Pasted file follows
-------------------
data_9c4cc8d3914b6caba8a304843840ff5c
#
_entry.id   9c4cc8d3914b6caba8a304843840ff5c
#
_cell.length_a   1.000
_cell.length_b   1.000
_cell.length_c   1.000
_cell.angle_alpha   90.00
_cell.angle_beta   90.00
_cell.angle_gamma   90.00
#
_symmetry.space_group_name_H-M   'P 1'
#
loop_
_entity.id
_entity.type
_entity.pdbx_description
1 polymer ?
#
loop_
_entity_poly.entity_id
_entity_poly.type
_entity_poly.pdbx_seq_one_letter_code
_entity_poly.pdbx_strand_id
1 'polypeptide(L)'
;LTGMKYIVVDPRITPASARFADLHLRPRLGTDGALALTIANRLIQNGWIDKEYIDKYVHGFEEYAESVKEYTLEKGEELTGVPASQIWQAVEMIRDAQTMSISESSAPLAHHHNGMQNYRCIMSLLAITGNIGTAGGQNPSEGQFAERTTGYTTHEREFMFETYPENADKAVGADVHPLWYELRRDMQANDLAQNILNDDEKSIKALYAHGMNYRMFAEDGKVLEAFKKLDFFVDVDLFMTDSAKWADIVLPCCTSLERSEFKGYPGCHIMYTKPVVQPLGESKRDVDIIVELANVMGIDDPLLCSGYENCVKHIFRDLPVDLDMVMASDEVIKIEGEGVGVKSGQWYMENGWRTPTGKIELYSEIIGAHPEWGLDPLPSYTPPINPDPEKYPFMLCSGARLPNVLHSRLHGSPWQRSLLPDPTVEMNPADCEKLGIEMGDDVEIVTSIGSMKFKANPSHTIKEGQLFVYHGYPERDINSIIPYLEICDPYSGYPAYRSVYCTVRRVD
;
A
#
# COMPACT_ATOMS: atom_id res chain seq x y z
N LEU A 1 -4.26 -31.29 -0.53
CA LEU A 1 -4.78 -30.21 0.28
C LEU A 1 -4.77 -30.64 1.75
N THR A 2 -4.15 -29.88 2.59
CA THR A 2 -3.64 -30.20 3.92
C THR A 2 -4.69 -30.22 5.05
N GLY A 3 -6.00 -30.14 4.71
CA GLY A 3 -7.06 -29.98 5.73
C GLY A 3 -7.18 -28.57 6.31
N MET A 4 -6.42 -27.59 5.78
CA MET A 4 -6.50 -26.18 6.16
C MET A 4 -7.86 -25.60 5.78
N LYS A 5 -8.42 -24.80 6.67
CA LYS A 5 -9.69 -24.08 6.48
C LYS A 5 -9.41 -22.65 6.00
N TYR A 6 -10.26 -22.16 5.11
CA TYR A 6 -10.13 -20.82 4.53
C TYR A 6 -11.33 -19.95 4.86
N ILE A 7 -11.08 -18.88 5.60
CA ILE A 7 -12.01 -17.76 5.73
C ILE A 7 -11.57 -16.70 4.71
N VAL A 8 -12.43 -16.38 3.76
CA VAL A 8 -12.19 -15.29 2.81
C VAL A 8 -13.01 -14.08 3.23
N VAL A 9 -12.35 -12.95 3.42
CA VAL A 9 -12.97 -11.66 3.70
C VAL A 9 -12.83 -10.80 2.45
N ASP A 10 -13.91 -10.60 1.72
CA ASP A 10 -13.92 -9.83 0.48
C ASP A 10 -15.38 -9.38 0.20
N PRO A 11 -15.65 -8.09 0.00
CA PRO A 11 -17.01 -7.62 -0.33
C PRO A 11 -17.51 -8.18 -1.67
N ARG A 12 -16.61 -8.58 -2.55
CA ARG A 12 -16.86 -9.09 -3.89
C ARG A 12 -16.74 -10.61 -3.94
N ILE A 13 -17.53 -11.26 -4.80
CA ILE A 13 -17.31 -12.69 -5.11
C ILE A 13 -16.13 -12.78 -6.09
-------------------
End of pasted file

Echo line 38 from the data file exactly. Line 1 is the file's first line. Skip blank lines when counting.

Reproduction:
CA GLY A 3 -7.06 -29.98 5.73